Free to Express: Meet the Artists of Cuba
In order to talk about social issues such as racism, sexism, homophobia, or the lack of free speech in Cuba, one must find creative ways of doing so, or risk the chance of being labeled as counterrevolutionary. However, there are some artists who are willing to take this risk, such as creating a virtual museum dedicated to Cuba’s relationship with dissidence or directing plays that address civil rights. Conversely, there are some filmmakers who are simply working to preserve Cuba’s diverse racial history and oral tradition, while also paving the way for future filmmakers and storytellers.
Meet four Cuban artists who are working to showcase different narratives within Cuba’s history:
Adonis Milán, 24, is the theater director for Perséfone Theater in which he uses the stage to navigate the themes of womanhood, death, and physical and psychological maladies. Despite being censored and detained by Cuban officials for his involvement in the promotion of a more democratic Cuba, Milán uses the theater to navigate certain truths that are often silenced in Cuba.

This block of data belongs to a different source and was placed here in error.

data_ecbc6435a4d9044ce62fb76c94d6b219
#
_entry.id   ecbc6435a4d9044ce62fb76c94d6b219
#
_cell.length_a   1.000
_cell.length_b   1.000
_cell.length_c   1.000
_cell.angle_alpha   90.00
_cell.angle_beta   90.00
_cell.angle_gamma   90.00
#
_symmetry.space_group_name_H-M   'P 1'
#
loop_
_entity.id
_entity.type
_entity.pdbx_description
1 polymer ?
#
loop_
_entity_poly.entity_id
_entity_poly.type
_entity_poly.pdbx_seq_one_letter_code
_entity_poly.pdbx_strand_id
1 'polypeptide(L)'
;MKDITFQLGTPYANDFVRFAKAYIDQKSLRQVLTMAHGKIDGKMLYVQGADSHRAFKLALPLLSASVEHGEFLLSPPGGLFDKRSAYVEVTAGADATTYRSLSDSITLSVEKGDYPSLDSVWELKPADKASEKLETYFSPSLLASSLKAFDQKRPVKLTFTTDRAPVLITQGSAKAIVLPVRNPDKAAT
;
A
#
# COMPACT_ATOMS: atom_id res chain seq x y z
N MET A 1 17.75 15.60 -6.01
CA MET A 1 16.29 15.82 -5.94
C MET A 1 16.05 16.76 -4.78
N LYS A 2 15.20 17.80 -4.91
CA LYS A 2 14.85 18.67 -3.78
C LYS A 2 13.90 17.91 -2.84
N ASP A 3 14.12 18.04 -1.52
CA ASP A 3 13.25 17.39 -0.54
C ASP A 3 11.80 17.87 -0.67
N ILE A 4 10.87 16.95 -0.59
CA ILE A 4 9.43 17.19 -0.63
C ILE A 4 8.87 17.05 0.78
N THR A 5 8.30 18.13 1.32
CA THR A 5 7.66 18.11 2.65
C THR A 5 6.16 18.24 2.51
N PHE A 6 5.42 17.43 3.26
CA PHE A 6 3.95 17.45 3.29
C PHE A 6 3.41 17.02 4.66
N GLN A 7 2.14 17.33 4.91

Luis Manuel Otero Alcántara, 30, visual artist and Yanelys Núñez Leyva, 28, journalist and art historian, are currently working together on a project titled, “The Museum of Cuban Dissidence,” which showcases exhibits and projects by other artist-activists both on the island and who have been exiled. The Museum finds its base virtually, allowing those around the world to participate and take note of Cuba’s long-standing history of political dissidents. Additionally, the pair are working with others on the island to create creative discourse on topics such as women’s and LGBTQ rights.
Gloria Roland Casamayor, 64, is a filmmaker and documentarian. She is also the second Afro-Cuban woman to work with the Institute of Cuban Cinematographic Art and Industry (ICAIC). Her work tends to focus on memories, acknowledging Cuba’s Black history and Cuba’s relationship with other countries in the Caribbean, often preserving stories that are usually shared through the oral tradition.